(News Factor) Linux has less than a 2 percent share of the enterprise desktop market, but Sun Microsystems hopes to change that. In September, Sun will launch Mad Hatter, its Linux desktop suite designed to use low price and easy reconfigurability to penetrate the desktop market.

Sun is not shy about attacking the operating system Mad Hatter must displace to win market share. Sun has announced it is offering early registration for the new product, “in response to yet another massive security vulnerability in Microsoft’s Windows operating system (the MSBlast Internet worm).”

Microsoft is about to end support for earlier versions of its desktop OS, notes Peder Ulander, Sun’s marketing director for desktop solutions. “We just finished a study of Fortune 2000 CIOs, and 45 percent said they were going to be looking for an alternative in the next six months,” Ulander told NewsFactor. “And one of the leading things they’re investigating is Linux on the desktop for certain segments of the business.”

Completing its full frontal assault on the dominant OS, Sun says it will dramatically undercut Microsoft prices. Repeating an offer made by another Sun executive, Ulander said that “whatever Microsoft gives you that special deal at, we’ll cut it in half.”

Inside the Hatter

Mad Hatter includes the StarOffice suite, which reads and writes all Microsoft file formats, as well as Sun ONE mail, calendaring and instant messaging software. It offers connectivity to existing Microsoft Exchange or Lotus Notes messaging services. “It’s a fully integrated desktop stack,” Ulander says.

The software is designed with Sun’s Java platform and includes support for Java Card for smartcard security. German Linux vendor SuSE will contribute some of the code for Mad Hatter.

Using third-party translation software like WINE, Mad Hatter users can run Windows versions of applications like QuickBooks and Adobe software, Ulander said.

Easy as Windows

Lest anyone think that migrating to Linux will be difficult for the average office worker, Ulander dispels this notion.

Mad Hatter provides “all the look and feel, all the key integration, and all the shortcuts that you would expect within a traditional Windows-like environment,” he said.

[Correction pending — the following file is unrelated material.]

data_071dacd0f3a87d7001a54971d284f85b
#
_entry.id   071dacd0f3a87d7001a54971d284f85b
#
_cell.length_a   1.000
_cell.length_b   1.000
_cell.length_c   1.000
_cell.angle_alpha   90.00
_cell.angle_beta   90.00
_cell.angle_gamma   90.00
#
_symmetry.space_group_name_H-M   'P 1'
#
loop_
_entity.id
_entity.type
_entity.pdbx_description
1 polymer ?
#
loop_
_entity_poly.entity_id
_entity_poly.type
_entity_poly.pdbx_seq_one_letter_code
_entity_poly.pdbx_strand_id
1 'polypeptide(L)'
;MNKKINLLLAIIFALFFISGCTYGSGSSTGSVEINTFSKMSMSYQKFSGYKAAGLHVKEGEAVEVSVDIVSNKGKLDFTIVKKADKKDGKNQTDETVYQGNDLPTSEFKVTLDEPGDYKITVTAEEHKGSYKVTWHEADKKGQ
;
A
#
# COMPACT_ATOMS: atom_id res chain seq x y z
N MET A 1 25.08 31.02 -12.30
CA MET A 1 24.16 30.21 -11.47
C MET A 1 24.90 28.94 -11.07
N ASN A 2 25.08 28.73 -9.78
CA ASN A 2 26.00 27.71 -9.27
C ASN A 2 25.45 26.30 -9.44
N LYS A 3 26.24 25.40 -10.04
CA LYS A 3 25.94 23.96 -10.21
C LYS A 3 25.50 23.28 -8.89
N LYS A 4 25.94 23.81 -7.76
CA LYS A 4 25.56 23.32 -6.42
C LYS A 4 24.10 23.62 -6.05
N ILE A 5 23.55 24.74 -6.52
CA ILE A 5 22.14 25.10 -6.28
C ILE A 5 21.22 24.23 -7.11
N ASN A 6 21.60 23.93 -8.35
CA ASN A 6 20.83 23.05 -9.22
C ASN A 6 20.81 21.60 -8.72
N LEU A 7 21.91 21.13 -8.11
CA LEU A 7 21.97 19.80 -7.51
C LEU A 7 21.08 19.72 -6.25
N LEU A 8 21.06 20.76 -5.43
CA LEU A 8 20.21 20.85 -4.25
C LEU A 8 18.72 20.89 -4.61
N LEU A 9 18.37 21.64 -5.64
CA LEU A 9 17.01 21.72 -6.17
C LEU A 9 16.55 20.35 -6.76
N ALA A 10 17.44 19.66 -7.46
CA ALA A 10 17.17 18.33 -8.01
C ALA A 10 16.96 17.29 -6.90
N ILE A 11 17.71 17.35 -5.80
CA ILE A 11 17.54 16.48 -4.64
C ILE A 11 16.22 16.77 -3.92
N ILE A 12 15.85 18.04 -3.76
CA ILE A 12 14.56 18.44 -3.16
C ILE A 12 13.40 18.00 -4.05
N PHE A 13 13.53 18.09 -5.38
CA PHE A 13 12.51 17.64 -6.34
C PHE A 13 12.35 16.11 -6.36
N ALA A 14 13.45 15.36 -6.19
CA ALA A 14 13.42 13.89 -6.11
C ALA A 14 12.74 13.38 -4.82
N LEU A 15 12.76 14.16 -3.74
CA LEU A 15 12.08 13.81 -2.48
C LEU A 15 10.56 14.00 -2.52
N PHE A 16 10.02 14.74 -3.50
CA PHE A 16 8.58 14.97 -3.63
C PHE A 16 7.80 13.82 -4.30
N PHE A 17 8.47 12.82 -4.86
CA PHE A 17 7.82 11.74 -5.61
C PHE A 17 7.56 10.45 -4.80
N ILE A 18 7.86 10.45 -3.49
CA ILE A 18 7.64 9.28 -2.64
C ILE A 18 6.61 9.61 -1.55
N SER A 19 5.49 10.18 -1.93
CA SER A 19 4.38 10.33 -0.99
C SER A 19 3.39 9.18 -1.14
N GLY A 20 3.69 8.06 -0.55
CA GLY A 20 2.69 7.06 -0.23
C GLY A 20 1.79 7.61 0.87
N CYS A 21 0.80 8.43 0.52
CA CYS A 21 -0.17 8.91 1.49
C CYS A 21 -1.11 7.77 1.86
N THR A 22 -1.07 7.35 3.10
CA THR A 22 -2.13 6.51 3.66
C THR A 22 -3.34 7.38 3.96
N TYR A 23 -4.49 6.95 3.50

“Even the finger keys will work, like ‘control copy,’ ‘control paste’ and all that stuff.”

He also points to a recent study comparing usability between Windows and Linux desktop environments, in which two groups were each given ten tasks. “In the Windows environment, it took 44 minutes; in the Linux environment, it took 45 minutes,” Ulander says.

Uphill Battle

For all of its selling points, can this new desktop suite gain traction against the corporate market’s favorite OS?

Possibly, IDC analyst Dan Kusnetzky told NewsFactor, depending on which sector Sun targets.

Among a group of workers Kusnetzky calls “knowledge workers” — employees who use a large array of software conceptually — the answer is no, he said. “Anything that comes out that doesn’t support all the tools they use, they will not have much use for.”

Best Target

Among an employee group Kusnetzy calls “transactional workers” — workers who do clerical-type work — Sun’s chance of success is greater, he said.

“As long as the client software for the server-centric transaction systems is available, then it would be possible [for Sun] to say, ‘How would you like a system that doesn’t have all the licensing encumbrances — a lower cost for software acquisition, potentially a lower cost for hardware — and can run the client side part of your transactional applications quite nicely?'”

Gartner analyst Michael Silver echoed this opinion. “Sun needs to be very targeted at who they’re trying to sell this to,” he told NewsFactor, “because we don’t see Linux as a benefit for everybody at this point.” The company is likely to have more success targeting the clerical enterprise segment than analytical workers, he agreed.

Preaching to the Converted

Sun may enjoy an advantage in one segment of the enterprise market: those companies that already use Sun products. “We’re going to tie this into our Orion project,” Ulander said, referring to the company’s consolidation of the components of the Sun OS into a single operating environment.

Sun will offer Orion on a per-head basis to companies for US$100 per user per year, he said. Mad Hatter will be the desktop component of this strategy.

This appeal to its installed base may help promote Mad Hatter, Kusnetzy said. However, “Sun would have to show that the transactional applications that the organizations are using support that client.”